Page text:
Campanula rapunculoides L.
Campanula rapunculoides L. var. ucranica (Besser) K. Koch
Creeping bellflower, rampion bellflower, rover bellflower
Creeping bellflower is native to Europe and western Siberia. It inhabits fields, stream banks, woodlands, woodland edges, prairies, roadsides, urban areas, and oak savannas. Introduced to other countries, it is has escaped cultivation and naturalized in Australia, New Zealand, North America and South America. Over much of its range, it is considered an invasive species, and it is not recommended for gardens for this reason. Once established, creeping bellflower is extremely difficult to get rid of.
Plants: 12-31" (30-80 cm) high. Stems are erect or leaning and usually unbranched, smooth to slightly hairy, with parallel reddish ridges.
Leaves: Leaves near the base of the plant are triangular and narrow, with a heart-shaped or rounded base, jagged edges, and a rough texture. Lower leaves are up to 4" (10 cm) × 2" (5 cm), on stalks (petioles) up to 6" (15 cm) long. Upper stem leaves are alternate, lanceolate to ovate, and sessile, with hairy undersides.
Flowers: Flowers hang like beautiful bells, in erect racemes. They are bright blue-violet (rarely white), ¾-1½" (2-4 cm) long, with five deep lobes, on short stems. The bracts at the base of each bell also form a 5-pointed star, and are reflexed (bent back). Flowers appear from June to August.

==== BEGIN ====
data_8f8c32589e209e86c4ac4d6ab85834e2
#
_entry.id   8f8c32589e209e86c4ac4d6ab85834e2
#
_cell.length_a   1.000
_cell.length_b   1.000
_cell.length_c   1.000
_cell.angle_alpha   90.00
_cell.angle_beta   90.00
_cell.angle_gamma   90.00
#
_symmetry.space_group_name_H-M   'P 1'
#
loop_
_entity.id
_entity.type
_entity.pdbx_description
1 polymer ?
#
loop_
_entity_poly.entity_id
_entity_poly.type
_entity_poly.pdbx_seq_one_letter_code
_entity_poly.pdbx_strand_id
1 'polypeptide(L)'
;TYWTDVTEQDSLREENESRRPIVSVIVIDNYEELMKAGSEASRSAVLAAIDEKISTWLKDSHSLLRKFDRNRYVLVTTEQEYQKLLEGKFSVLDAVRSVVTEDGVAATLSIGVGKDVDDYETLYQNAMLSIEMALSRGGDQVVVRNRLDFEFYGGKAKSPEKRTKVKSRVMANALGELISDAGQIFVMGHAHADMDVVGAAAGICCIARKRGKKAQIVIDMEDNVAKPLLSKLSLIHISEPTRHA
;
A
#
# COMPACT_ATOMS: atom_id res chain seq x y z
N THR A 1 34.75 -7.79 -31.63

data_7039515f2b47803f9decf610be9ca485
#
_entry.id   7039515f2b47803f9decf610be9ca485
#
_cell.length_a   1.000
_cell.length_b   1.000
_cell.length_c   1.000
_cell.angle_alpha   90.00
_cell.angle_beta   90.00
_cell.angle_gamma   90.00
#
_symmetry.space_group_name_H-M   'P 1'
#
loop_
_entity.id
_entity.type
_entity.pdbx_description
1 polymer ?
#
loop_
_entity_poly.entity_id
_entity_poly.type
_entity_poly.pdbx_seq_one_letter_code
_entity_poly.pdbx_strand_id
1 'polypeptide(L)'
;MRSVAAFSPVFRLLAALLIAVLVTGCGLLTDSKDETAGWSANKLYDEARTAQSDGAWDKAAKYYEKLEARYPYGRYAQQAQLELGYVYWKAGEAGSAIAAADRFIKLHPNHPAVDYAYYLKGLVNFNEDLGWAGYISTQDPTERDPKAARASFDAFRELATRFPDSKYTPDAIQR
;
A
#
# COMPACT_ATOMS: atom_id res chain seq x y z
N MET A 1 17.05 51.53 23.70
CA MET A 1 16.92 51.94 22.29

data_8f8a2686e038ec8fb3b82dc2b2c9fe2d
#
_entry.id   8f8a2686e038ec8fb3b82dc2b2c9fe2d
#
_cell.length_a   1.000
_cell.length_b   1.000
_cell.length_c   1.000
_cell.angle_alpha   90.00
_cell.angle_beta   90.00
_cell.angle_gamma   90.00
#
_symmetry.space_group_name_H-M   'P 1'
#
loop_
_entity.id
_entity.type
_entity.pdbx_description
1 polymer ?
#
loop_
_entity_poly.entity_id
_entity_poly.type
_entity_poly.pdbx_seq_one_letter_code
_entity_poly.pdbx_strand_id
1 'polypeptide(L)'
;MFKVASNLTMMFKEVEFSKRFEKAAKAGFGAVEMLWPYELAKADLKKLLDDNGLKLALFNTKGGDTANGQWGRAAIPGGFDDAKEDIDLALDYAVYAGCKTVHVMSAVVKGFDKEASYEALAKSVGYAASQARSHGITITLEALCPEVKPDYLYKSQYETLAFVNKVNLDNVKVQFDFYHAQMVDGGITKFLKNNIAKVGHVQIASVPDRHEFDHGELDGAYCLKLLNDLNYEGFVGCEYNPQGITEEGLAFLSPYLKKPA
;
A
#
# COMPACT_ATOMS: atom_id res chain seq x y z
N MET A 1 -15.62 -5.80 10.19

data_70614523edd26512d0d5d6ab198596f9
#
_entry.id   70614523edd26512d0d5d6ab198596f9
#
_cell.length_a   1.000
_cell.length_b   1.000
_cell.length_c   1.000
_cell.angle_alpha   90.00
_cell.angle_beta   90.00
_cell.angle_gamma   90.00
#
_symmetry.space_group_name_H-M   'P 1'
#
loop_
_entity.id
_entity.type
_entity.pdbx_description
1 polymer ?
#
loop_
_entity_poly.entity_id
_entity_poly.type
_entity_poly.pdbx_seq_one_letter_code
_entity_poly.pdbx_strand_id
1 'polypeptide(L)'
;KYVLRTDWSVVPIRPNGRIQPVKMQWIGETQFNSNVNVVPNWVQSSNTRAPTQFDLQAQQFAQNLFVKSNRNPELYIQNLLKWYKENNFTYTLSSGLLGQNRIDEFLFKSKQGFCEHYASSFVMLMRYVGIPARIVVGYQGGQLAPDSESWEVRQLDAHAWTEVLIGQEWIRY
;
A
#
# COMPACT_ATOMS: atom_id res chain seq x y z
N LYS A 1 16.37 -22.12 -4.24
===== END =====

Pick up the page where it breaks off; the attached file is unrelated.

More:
Fruits: Capsules ⅛-¼" (5-8 mm) × ~³/₁₆" (5-6 mm), are nearly round. They burst open when dry, releasing flattened seeds about ¹/₃₂" (1 mm) in size. A single plant produces as many at 15,000 seeds!
Edibility: Leaves, shoots and roots are edible for humans. The plant was once cultivated for food.
Campanula rapunculoides at Illinois Wildflowers
Campanula rapunculoides on Wikipedia
Campanula rapunculoides at the Missouri Botanical Garden
Campanula rapunculoides at Minnesota Wildflowers
Campanula rapunculoides description by Thomas H. Kent, last updated 25 May 2020.
Range: Zones 3-9: